GUEST EDITORIAL: Civics literacy a must for Florida students
Gov. Ron DeSantis is concerned about civics illiteracy, particularly among Florida high school students.
The governor, like many Americans, is rightly embarrassed by the general ignorance about our government, its structure and the laws behind it. And he believes he has a solution that will make high school students better informed citizens: a civics test, one similar to the exam immigrants take to become naturalized U.S. citizens.
“Survey after survey, it paints the same dismal picture,” DeSantis said during a Naples news conference earlier this month. “Younger Americans, people who are 25 and under, they lack basic knowledge of the Declaration of Independence, the Constitution, broader civics.”
It’s not the first time DeSantis has called out civics as a problem area of study for high schools, but it is the first mention of a testing requirement and a promise to work on several ideas to “make civics important again.”
To be sure, the governor’s frustration comes from a very real place. Too many Americans can’t say how many men and women serve on the U.S. Supreme Court, can’t name their U.S. senators or identify the five “rights” protected by the First Amendment. A recent survey by the Annenberg Public Policy Center found that only 2 in 5 adults could name the three branches of government – the highest rate for correctly answering the question in five years. (The answer is executive, legislative and judicial, by the way.)
But if DeSantis is serious about improving civics education, he needs to offer up a more comprehensive curriculum that will help Florida’s high school students better understand the way local, state and federal governments operate.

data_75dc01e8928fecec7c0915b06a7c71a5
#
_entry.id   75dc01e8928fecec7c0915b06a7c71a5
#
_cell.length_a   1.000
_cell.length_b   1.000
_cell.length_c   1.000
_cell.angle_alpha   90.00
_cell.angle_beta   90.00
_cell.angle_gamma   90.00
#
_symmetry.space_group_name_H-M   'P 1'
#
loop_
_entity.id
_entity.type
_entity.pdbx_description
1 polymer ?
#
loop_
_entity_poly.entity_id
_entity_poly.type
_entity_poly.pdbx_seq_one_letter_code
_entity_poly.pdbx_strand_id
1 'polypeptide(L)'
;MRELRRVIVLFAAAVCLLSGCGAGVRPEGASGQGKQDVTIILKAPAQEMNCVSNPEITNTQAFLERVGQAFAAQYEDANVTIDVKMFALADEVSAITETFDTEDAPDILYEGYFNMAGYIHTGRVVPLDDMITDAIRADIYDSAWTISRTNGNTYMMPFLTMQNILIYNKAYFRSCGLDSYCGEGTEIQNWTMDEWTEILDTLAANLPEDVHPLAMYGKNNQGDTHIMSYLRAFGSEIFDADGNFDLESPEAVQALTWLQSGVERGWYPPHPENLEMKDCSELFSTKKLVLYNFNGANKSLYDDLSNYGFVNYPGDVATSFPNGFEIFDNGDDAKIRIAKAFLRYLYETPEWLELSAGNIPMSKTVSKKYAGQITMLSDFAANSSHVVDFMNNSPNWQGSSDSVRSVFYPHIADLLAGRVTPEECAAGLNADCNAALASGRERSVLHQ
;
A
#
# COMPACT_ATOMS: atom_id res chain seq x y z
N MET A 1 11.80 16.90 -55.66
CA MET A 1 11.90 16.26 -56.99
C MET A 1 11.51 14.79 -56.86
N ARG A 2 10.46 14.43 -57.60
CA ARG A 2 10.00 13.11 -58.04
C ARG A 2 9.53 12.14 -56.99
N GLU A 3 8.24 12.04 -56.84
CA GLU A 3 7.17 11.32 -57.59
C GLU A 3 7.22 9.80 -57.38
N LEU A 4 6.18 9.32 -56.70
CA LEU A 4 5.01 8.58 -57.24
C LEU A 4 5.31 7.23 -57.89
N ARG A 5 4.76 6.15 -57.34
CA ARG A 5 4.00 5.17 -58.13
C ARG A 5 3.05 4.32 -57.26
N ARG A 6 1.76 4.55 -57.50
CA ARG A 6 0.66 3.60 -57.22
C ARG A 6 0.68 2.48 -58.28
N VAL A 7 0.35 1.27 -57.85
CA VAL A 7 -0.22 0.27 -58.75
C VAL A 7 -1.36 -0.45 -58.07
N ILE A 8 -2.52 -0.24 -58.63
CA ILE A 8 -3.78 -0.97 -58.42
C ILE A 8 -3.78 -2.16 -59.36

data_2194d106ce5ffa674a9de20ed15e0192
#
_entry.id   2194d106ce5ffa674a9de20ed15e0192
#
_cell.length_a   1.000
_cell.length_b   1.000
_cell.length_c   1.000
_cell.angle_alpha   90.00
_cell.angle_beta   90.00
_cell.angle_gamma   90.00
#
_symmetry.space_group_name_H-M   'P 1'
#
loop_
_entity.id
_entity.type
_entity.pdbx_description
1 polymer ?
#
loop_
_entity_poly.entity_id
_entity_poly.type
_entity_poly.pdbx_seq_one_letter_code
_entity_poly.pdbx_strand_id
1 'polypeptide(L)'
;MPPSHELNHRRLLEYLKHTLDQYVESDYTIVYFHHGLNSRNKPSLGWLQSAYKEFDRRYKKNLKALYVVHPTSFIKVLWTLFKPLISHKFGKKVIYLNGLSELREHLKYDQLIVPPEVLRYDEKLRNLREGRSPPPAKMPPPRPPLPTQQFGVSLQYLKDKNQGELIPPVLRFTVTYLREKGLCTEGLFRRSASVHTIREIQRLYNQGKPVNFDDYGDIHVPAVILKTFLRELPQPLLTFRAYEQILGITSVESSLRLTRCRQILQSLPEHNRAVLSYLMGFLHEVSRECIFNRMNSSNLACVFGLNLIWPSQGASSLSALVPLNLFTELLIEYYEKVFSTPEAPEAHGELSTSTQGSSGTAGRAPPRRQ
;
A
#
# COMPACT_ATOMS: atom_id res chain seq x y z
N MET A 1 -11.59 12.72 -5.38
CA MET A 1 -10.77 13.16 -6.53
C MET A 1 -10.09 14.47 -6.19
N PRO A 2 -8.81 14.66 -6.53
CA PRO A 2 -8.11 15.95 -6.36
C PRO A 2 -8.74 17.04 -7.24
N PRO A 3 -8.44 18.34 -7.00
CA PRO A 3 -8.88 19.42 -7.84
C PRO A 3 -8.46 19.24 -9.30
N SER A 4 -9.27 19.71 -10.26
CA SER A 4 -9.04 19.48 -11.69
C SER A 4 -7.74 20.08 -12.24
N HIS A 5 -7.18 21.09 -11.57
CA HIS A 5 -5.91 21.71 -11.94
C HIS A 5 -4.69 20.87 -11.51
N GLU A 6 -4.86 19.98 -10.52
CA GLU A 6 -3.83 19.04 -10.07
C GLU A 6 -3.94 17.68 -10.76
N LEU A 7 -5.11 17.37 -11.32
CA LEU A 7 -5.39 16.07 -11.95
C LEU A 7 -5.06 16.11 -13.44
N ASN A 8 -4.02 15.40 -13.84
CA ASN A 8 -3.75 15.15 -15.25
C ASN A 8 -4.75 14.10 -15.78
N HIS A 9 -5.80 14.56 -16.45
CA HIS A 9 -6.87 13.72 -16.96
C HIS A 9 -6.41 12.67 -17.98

Truth is, Florida already leads most other states in civics requirements. It is one of only 16 states to require a stand-alone civics class and a state middle school exam in the course, according to data gathered by Center for American Progress.
The good news: roughly 71 percent of middle school students who took the test last year passed it, according to state Department of Education data.
Whatever new initiative(s) the governor adopts, it needs to build off of this relative success to boost civics education. For example, it must include students at every school that receives Florida taxpayer support — including private and charter schools. The problem of civics illiteracy is too pervasive to justify exempting particular students to suit a political ideology.
DeSantis said he wants to do a soft roll-out of the exam at the end of this school year, but he hopes to have all school districts testing their seniors by the end of the next academic year.
Before that, already overburdened local school officials deserve to see more specifics from DeSantis about how best to make that happen.
This guest editorial was originally published by The Palm Beach Post, a sister newspaper within Gannett.